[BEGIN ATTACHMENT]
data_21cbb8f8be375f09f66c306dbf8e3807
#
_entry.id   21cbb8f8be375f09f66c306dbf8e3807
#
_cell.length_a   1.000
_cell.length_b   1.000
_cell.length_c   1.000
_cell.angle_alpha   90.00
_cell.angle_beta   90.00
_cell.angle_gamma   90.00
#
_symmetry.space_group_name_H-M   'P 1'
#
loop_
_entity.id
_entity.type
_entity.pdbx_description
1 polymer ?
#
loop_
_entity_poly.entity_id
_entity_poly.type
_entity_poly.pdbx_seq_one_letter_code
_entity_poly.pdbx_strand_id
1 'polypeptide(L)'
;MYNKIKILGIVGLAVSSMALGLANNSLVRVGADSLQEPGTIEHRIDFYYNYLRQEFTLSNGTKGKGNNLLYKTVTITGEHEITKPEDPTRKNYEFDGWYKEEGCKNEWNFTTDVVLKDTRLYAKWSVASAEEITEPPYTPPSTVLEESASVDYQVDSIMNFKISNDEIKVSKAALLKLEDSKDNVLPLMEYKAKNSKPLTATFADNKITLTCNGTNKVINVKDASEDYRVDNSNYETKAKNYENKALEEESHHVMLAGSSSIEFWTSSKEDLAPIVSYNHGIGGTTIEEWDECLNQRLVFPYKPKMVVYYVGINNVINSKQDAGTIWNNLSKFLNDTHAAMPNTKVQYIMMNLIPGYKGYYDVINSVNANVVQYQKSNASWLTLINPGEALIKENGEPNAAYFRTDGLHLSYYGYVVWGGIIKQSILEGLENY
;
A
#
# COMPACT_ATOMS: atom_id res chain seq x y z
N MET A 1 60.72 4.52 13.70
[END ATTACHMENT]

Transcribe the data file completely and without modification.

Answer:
data_21cbb8f8be375f09f66c306dbf8e3807
#
_entry.id   21cbb8f8be375f09f66c306dbf8e3807
#
_cell.length_a   1.000
_cell.length_b   1.000
_cell.length_c   1.000
_cell.angle_alpha   90.00
_cell.angle_beta   90.00
_cell.angle_gamma   90.00
#
_symmetry.space_group_name_H-M   'P 1'
#
loop_
_entity.id
_entity.type
_entity.pdbx_description
1 polymer ?
#
loop_
_entity_poly.entity_id
_entity_poly.type
_entity_poly.pdbx_seq_one_letter_code
_entity_poly.pdbx_strand_id
1 'polypeptide(L)'
;MYNKIKILGIVGLAVSSMALGLANNSLVRVGADSLQEPGTIEHRIDFYYNYLRQEFTLSNGTKGKGNNLLYKTVTITGEHEITKPEDPTRKNYEFDGWYKEEGCKNEWNFTTDVVLKDTRLYAKWSVASAEEITEPPYTPPSTVLEESASVDYQVDSIMNFKISNDEIKVSKAALLKLEDSKDNVLPLMEYKAKNSKPLTATFADNKITLTCNGTNKVINVKDASEDYRVDNSNYETKAKNYENKALEEESHHVMLAGSSSIEFWTSSKEDLAPIVSYNHGIGGTTIEEWDECLNQRLVFPYKPKMVVYYVGINNVINSKQDAGTIWNNLSKFLNDTHAAMPNTKVQYIMMNLIPGYKGYYDVINSVNANVVQYQKSNASWLTLINPGEALIKENGEPNAAYFRTDGLHLSYYGYVVWGGIIKQSILEGLENY
;
A
#
# COMPACT_ATOMS: atom_id res chain seq x y z
N MET A 1 60.72 4.52 13.70